As it turns out, the number of Chinese citizens who have received an experimental COVID-19 vaccine is much larger than the West probably realized. According to SCMP, nearly 1 million Chinese, including troops on peacekeeping missions in coronavirus hotspots, have been given an experimental COVID-19 vaccine developed by the state-owned Sinopharm under the government’s emergency-use scheme.
So much for those international scientific standards: China has officially surpassed Russia in the vaccination race, as public health authorities in both countries are using vaccines that are still undergoing clinical trials. And according to Liu Jingzhen, the chairman of China's Sinopharm, there has not been a single case of a "serious adverse event" (ie somebody getting seriously ill, or dying, because of the virus) despite the nearly 1 million infections.
In an interview, Liu boasted about China's "world-leading" vaccine development project.
"In terms of emergency use, the vaccines were applied to nearly a million people and there has not been a single case of a serious adverse event. People have had only mild symptoms,” Liu Jingzhen, chairman of China National Pharmaceutical Group (Sinopharm), said in an interview with a Sichuan-based digital media company that was published on Wednesday.
"Until now, all our progress, from research to clinical trials to production and emergency use, we have been leading the world,” he said.
CanSino CEO Yu Xuefeng said Friday that no infections have been discovered among patients who received his vaccine.
Russia and China are the only two countries actively working to develop a vaccine that have used emergency measures to vaccinate large swaths of their populations. Russian President Vladimir Putin even claimed earlier this year that one of his adult daughters had been inoculated in one of the early-stage trials for the vaccine developed by the Gamaleya Institute.
Sinopharm confirmed back in September that the number of patients who had received its vaccine under the "emergency" designation numbered in the hundreds of thousands. China's definition of what constitutes a "high-risk individual", which included not only obvious groups like frontline health professionals, but also school, supermarket and public transport workers.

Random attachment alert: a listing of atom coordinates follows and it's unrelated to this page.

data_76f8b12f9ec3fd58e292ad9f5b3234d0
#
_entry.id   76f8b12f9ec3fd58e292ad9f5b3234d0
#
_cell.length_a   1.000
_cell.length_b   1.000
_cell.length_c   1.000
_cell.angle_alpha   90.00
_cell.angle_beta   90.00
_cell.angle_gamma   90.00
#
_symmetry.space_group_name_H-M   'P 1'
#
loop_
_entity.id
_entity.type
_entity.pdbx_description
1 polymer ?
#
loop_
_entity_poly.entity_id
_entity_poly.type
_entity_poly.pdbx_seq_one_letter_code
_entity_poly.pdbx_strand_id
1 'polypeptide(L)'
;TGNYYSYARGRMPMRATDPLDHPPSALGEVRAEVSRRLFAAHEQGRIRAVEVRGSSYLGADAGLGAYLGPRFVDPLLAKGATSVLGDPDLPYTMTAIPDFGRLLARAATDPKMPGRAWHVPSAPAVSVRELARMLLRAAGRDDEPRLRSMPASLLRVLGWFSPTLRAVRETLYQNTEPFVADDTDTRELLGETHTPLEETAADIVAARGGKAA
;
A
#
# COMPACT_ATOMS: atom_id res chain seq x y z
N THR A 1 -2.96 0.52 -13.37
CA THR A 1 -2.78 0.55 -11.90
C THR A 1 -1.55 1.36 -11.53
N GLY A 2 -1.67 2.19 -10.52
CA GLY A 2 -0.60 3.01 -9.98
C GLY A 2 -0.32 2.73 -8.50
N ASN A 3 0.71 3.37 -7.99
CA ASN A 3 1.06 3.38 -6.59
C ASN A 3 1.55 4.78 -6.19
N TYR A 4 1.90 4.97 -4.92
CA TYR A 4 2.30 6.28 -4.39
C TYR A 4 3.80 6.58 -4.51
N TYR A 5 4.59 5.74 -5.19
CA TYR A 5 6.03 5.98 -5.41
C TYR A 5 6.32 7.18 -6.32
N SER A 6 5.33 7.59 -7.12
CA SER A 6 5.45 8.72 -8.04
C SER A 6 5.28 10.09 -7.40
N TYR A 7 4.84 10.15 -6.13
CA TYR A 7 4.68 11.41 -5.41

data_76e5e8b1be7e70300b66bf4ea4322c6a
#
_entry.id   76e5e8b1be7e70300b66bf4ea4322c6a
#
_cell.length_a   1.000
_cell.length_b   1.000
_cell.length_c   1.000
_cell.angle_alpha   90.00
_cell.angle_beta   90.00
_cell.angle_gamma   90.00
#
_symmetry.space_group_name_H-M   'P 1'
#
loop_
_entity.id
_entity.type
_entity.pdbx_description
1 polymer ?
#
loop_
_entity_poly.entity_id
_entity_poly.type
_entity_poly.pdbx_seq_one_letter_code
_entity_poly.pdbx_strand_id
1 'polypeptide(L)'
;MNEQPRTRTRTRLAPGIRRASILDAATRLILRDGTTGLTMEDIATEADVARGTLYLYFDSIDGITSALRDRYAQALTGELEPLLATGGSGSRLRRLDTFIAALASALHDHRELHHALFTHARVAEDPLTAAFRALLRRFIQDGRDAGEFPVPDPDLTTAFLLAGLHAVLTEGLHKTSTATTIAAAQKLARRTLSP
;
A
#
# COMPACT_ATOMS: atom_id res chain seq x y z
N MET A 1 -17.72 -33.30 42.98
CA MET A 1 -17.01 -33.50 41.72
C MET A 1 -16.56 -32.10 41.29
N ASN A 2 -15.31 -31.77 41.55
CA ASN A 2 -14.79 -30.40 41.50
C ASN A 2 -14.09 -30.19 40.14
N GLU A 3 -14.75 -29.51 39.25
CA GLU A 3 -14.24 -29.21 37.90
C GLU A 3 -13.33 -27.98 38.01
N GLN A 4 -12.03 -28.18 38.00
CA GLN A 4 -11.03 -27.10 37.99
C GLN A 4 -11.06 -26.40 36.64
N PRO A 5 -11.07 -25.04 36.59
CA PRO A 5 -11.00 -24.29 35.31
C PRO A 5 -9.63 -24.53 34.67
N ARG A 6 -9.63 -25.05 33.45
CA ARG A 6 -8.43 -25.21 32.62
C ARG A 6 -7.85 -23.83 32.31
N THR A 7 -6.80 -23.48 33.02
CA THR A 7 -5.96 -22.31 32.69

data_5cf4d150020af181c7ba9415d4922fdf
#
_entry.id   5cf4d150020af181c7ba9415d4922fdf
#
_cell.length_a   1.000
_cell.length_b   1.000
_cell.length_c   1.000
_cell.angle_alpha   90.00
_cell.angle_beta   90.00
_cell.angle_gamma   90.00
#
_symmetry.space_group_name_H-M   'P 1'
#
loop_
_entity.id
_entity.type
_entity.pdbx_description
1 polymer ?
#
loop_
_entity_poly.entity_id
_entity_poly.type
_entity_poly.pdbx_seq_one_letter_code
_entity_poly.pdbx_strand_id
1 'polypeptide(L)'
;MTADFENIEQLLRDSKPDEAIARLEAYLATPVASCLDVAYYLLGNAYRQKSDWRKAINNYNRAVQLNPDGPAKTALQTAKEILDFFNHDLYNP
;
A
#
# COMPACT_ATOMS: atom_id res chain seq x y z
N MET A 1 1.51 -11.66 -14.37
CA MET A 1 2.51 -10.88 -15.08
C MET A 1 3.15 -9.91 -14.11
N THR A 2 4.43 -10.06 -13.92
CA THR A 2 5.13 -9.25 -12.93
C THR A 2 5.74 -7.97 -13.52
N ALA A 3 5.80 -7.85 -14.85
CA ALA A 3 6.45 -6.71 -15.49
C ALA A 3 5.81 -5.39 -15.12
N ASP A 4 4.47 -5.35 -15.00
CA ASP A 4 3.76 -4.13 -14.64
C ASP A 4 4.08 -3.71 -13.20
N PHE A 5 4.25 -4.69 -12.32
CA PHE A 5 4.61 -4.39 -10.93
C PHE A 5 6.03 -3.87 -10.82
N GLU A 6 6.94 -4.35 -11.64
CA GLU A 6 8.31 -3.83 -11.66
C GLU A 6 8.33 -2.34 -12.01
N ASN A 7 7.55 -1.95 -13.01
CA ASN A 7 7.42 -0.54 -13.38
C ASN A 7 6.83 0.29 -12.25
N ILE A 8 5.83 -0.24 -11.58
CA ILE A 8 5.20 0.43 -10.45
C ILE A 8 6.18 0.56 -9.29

As Moderna, Pfizer and AstraZeneca release their preliminary data showing the vaccines to be highly effective with only mild side effects, a study published earlier this week in the Lancet showed that the inactivated vaccine produced by Sinovac produced an immune response to the virus, though it wasn't as strong as the response seen in patients who received the American mRNA vaccines, or in infected patients.
US Health and Human Services Secretary Alex Azar said Wednesday that authorization and distribution of the Pfizer and Moderna vaccines could start within weeks, and that the US would have 40 million doses of the two vaccines ready to go by the end of the year. As vaccination criteria expands, Francis Collins, director of the National Institutes of Health in Maryland, expects "a large number of people" to be vaccinated by April next year.
While Pfizer, Moderna and other western companies strike deals with the US, EU, Japan and others - on Friday morning Reuters reported on a $10 billion deal between the EU and two vaccine-makers: Pfizer and CureVac. The deal would secure hundreds of millions of doses of the vaccines (provided they're proven effective in the trials).
Chinese vaccine makers are striking deals as well: On Thursday, Turkey announced plans to sign a contract to secure 20 million doses of the vaccine. If the deal is finalized, Turkey will join Brazil as the second country to sign a supply deal with China.
It's certainly interesting how China has sneakily surpassed the west in the race for a vaccine. They've been so successful, we can't help but wonder whether somebody found a critical missing vial in the back of a refrigerator somewhere.